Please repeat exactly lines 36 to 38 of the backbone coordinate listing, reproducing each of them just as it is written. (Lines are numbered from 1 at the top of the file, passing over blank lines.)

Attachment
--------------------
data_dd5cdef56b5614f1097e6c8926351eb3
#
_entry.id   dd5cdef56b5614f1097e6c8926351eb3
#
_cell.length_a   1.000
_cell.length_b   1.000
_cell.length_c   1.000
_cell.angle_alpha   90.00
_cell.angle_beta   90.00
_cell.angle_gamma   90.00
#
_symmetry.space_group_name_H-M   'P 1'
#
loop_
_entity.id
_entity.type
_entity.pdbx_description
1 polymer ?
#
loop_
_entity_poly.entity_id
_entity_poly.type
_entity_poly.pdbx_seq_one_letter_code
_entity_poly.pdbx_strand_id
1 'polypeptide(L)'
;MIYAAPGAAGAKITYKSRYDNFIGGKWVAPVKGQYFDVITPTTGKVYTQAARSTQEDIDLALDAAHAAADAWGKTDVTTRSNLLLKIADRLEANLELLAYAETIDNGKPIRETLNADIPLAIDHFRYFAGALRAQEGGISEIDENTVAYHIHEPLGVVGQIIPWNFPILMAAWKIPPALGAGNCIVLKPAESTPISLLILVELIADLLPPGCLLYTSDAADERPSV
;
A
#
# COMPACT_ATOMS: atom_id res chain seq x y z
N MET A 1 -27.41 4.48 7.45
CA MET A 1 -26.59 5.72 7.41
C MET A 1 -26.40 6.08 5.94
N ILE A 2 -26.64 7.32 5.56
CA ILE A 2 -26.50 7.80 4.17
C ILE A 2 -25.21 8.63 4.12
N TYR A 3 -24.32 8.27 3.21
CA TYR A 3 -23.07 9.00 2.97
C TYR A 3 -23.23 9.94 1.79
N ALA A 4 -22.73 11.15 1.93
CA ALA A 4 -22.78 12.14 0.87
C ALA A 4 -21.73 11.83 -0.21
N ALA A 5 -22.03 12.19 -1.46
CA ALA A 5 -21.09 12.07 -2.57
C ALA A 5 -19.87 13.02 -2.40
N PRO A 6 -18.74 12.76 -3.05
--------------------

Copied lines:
C ILE A 2 -25.21 8.63 4.12
N TYR A 3 -24.32 8.27 3.21
CA TYR A 3 -23.07 9.00 2.97